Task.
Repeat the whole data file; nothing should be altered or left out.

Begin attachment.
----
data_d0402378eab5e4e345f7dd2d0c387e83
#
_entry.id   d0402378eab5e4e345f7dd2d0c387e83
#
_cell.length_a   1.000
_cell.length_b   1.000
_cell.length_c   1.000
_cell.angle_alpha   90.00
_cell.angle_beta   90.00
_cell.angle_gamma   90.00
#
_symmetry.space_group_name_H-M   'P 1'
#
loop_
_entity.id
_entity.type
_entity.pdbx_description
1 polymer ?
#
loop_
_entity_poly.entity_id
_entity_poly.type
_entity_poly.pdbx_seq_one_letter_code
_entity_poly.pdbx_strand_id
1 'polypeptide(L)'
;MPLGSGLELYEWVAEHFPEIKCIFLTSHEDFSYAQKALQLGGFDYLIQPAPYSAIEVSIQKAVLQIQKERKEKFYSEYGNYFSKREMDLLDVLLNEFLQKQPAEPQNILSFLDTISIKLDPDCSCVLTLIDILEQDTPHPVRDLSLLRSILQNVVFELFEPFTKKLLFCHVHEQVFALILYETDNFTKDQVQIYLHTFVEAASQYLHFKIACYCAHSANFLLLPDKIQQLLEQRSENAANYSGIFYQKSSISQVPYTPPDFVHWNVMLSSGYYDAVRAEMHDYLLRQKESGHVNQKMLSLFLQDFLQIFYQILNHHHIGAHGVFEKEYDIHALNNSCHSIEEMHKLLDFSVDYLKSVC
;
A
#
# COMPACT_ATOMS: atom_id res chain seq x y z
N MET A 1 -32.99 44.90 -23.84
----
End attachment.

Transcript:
data_d0402378eab5e4e345f7dd2d0c387e83
#
_entry.id   d0402378eab5e4e345f7dd2d0c387e83
#
_cell.length_a   1.000
_cell.length_b   1.000
_cell.length_c   1.000
_cell.angle_alpha   90.00
_cell.angle_beta   90.00
_cell.angle_gamma   90.00
#
_symmetry.space_group_name_H-M   'P 1'
#
loop_
_entity.id
_entity.type
_entity.pdbx_description
1 polymer ?
#
loop_
_entity_poly.entity_id
_entity_poly.type
_entity_poly.pdbx_seq_one_letter_code
_entity_poly.pdbx_strand_id
1 'polypeptide(L)'
;MPLGSGLELYEWVAEHFPEIKCIFLTSHEDFSYAQKALQLGGFDYLIQPAPYSAIEVSIQKAVLQIQKERKEKFYSEYGNYFSKREMDLLDVLLNEFLQKQPAEPQNILSFLDTISIKLDPDCSCVLTLIDILEQDTPHPVRDLSLLRSILQNVVFELFEPFTKKLLFCHVHEQVFALILYETDNFTKDQVQIYLHTFVEAASQYLHFKIACYCAHSANFLLLPDKIQQLLEQRSENAANYSGIFYQKSSISQVPYTPPDFVHWNVMLSSGYYDAVRAEMHDYLLRQKESGHVNQKMLSLFLQDFLQIFYQILNHHHIGAHGVFEKEYDIHALNNSCHSIEEMHKLLDFSVDYLKSVC
;
A
#
# COMPACT_ATOMS: atom_id res chain seq x y z
N MET A 1 -32.99 44.90 -23.84